Congenital Vascular Lesions of the Gastrointestinal Tract: Blue Rubber Bleb Nevus and Klippel-Trenaunay Syndromes

South Med J. 2001;94(4) 

In This Article

Case Report

A 26-year-old man was transferred to our institution for evaluation and management of recurrent rectal bleeding. Rectal bleeding had first occurred after birth, and at the age of 2 months he had a diverting colostomy for "congenital hemangioma" of the rectosigmoid. At the age of 7 months, the colostomy was revised because of recurrent bleeding. Since then, he had had infrequent episodes of rectal bleeding. Approximately 2 months before the present admission, he had noticed an increase in the frequency and severity of these episodes, requiring multiple blood transfusions. In addition, he had noticed intermittent painless hematuria. Physical examination disclosed a functioning diverting colostomy located in the left upper quadrant, with guaiac-negative stool. Anal inspection did not reveal any abnormalities, but on digital examination, bright red blood was noticed. A large left scrotal mass consistent with varicocele was palpated. No hemihypertrophy or varicosities were noted on examination of the extremities.

The hematocrit value was 25%, with a mean corpuscular volume of 79 fL. Flexible sigmoidoscopy showed extensive submucosal vascular lesions resembling varicosities that extended from the rectum to the proximal sigmoid colon. The mucosa was covered with fresh blood, but no definite bleeding site was identified. Computed tomography of the abdomen and pelvis showed low-density masses with multiple phleboliths involving the entire sigmoid and rectum, consistent with hemangiomas. Hemangiomas and varicosities were identified in the anterior abdominal wall, suprapubic area, urinary bladder, and scrotum. A large calcified cystic-appearing mass in the abdominal cavity measuring 8 x 6 x 5 cm was also identified (Fig 2).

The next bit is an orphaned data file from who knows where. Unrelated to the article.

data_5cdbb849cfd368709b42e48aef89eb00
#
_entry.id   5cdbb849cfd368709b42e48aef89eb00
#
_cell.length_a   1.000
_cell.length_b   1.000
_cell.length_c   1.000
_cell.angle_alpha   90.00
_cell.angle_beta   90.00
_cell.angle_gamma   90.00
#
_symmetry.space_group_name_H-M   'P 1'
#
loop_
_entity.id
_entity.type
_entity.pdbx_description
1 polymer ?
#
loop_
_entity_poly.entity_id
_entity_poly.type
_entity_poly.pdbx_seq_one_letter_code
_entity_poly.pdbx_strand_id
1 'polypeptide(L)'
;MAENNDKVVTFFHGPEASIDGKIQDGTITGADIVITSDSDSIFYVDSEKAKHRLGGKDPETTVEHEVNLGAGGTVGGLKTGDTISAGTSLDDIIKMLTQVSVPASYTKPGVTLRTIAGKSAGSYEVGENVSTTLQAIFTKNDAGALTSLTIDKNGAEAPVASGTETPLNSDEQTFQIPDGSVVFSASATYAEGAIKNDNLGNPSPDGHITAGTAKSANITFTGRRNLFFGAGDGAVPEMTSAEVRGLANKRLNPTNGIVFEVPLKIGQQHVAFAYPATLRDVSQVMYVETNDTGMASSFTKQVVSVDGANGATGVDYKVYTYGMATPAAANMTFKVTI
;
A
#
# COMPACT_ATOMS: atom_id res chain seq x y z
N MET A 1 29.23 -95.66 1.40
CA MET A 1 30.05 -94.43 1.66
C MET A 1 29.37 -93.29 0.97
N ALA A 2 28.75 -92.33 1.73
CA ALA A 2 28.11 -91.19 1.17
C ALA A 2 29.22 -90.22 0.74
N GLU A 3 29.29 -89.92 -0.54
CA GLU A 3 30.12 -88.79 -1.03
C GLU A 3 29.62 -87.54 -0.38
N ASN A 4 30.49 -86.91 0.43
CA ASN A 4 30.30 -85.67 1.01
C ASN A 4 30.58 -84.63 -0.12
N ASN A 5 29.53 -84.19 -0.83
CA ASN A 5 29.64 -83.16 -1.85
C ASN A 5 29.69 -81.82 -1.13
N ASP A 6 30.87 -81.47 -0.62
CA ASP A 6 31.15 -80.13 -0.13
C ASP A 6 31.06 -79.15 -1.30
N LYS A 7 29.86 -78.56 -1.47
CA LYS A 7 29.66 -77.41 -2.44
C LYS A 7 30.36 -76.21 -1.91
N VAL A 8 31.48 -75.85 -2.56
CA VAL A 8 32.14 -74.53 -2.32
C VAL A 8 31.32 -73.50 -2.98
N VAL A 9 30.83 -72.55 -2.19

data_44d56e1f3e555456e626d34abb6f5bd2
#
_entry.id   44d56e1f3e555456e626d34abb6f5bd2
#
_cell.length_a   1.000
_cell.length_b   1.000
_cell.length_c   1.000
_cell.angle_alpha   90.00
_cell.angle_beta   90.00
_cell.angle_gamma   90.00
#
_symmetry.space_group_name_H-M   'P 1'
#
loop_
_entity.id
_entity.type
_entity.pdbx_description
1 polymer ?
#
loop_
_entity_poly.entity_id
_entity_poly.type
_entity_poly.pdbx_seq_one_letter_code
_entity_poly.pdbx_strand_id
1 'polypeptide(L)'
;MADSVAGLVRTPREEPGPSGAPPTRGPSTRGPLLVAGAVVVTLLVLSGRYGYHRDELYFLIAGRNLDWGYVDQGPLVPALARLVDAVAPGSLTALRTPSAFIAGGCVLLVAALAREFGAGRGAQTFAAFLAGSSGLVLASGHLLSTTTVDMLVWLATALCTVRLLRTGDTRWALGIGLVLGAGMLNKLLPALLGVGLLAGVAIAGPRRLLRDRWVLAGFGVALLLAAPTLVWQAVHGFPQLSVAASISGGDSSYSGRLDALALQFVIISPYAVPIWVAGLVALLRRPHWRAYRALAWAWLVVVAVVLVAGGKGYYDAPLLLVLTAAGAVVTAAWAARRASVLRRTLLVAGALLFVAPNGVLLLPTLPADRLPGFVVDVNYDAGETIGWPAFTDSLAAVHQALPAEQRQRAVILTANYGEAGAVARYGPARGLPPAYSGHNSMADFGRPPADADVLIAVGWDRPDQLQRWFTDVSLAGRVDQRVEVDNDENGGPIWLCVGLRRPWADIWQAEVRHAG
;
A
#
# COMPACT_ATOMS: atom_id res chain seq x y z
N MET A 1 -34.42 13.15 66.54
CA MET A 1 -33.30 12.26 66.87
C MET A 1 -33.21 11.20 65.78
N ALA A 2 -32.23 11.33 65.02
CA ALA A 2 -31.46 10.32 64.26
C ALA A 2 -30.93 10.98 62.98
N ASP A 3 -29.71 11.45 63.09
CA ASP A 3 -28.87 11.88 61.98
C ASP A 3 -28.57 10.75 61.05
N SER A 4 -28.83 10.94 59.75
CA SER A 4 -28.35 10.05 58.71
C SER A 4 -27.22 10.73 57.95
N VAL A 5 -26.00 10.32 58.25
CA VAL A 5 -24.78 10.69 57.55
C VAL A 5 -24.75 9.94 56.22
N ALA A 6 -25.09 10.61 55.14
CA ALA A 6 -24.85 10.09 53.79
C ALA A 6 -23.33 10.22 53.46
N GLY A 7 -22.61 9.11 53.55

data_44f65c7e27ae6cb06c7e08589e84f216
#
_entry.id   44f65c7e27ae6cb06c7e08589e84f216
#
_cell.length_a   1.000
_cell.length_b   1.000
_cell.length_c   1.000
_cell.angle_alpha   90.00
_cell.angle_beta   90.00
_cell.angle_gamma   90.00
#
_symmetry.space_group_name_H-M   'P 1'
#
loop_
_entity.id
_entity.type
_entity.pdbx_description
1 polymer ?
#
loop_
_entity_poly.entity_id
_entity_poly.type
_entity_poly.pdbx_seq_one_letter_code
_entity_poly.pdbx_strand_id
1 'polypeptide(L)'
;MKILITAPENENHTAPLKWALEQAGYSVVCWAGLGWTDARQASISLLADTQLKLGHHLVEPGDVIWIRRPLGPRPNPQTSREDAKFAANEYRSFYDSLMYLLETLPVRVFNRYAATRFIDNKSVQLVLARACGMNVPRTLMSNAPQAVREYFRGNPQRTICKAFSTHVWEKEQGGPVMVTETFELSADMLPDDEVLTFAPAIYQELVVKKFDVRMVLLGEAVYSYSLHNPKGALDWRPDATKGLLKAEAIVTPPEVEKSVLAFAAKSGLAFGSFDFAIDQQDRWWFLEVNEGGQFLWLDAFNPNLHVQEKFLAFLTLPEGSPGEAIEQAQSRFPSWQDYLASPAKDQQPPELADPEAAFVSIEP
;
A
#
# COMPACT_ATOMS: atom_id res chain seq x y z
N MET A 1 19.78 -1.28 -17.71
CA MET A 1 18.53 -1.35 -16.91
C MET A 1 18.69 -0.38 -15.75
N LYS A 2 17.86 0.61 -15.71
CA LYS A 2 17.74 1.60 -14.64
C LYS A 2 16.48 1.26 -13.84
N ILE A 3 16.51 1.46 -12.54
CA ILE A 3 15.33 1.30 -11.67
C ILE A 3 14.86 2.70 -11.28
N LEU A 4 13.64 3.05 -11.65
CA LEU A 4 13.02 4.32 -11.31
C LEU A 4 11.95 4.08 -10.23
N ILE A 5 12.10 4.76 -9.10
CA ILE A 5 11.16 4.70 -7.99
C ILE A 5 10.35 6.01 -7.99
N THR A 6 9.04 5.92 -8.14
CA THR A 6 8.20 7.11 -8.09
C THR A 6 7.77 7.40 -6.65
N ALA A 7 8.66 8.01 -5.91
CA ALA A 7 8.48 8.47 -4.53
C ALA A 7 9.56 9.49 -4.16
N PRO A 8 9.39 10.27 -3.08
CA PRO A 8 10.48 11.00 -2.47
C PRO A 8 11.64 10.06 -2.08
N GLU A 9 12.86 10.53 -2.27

Figure 2. Computed tomography shows large lymphangioma (broad arrow), thickened sigmoid colon due to intramural hemangiomatosis with calcifications (curved arrow), and urinary bladder wall hemangioma (thin arrow.)

Exploratory laparotomy was done, with abdominoperineal resection of the rectosigmoid, coloanal anastomosis, resection of the calcified abdominal mass, and partial cystectomy. Biopsy results of the bladder lesion and the rectosigmoid were consistent with cavernous hemangioma with transmural involvement; the calcified mass was consistent with a lymphangioma. The patient was discharged on postoperative day 7 in excellent condition.

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